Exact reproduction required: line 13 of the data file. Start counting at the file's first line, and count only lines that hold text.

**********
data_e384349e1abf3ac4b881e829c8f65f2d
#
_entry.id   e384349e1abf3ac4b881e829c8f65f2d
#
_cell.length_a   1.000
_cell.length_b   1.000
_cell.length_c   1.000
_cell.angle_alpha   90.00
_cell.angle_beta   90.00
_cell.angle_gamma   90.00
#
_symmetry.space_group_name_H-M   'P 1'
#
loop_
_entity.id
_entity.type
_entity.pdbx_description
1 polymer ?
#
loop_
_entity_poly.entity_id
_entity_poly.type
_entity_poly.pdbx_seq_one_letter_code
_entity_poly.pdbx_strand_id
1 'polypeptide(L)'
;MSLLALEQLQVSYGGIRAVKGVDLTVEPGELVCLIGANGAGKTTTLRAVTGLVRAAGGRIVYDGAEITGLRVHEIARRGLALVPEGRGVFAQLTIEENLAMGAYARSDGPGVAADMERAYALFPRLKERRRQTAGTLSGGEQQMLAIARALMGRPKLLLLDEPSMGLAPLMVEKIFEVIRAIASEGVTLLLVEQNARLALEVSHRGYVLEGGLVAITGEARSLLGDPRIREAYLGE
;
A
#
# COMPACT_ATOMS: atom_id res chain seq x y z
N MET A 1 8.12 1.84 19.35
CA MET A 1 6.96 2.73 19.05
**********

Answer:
#